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Sep 6, 2023Liked by Steve Stroh N8GNJ

If nothing else, reopening the symbol rate issue will drive all kinds of traffic to QRZ.com as the opposition organizes itself again. Fred, AA7BQ, will be smiling all the way to the bank.

The opposition will cite past efforts by the Winlink (a very poor choice of names that recalls the horrors of Winmodems and Winprinters and ties the system to MS Windows which is apt as apparently its users embrace anything proprietary no matter how encumbered) users and developers to support the abolition of the current HF symbol rate restrictions. I think the only way ARRL can support a new round of symbol rate debate is that the organization must without hesitation and without reservation disavow that it is working on behalf of Winlink in any form. This apparent relationship during the debate over RM-11708 drove (and still drives) as much anti-ARRL sentiment in the QRZ.com forums as it does anti-Winlink sentiment.

In my opinion a new proposal must declare that all protocols be entirely free of patents and restrictive licensing that effectively makes them proprietary. In the FCC's jurisdiction, at least, experimental licenses are available to those who wish to develop proprietary protocols for commercial applications. I see no place for them in amateur radio. Along with more capable SDR designs, protocol implementations must be capable of detecting other HF users, particularly analog users that are most disrupted by digital operations. As so-called AI implementations become more common it should be relatively easy for SDR based protocols to implement an AI interface for effective busy channel detection.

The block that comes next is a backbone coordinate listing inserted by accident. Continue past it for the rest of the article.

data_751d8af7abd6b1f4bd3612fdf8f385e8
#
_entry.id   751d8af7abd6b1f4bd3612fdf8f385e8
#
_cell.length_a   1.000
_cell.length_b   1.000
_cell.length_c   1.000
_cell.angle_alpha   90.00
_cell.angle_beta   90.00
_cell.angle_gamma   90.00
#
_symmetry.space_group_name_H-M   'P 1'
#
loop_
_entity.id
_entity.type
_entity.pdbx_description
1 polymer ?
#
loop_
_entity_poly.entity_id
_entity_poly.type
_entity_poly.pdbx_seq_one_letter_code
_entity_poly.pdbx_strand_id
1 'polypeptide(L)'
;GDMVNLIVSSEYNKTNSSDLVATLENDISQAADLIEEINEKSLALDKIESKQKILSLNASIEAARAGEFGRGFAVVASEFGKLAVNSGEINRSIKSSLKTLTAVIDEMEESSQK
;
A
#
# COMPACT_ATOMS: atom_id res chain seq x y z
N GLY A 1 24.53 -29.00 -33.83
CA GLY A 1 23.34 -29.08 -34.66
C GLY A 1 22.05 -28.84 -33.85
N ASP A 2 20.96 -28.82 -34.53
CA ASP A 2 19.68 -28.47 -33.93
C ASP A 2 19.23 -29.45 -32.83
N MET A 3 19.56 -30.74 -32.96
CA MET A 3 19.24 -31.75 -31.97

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Nate - Apologies for the slow reply - somehow I missed seeing your comment until now.

As I see the proprietary versus non-proprietary is that many proprietary systems generally work better for most people - at least that's the widespread perception. There's a profit motive for the manufacturers of such systems to make them friendlier to use, better performing, better documented, and better supported. The non-proprietary approaches are usually not as friendly to use, don't perform better (I haven't seen a better HF modem than PACTOR 4 (hardware) or VARA HF (software) - YET.

There's nothing preventing someone or some group from creating a modulation for HF that's better than PACTOR 4 or VARA HF that's in the public domain. The tools (DSP libraries, including OFDM) are available, the Software Defined Radio hardware is better than ever. And if it was free and easy to run on Linux... it would probably "win" in the marketplace of ideas. But, to date, that hasn't happened.

Perhaps those that feel as you do that proprietary / patented technology have no place in Amateur Radio should band together and form a coalition or more formal group and advocate that perspective; begin a marketing campaign to champion the non-proprietary / non-patented technologies already available such as FreeDV, FreeDATA, and M17.

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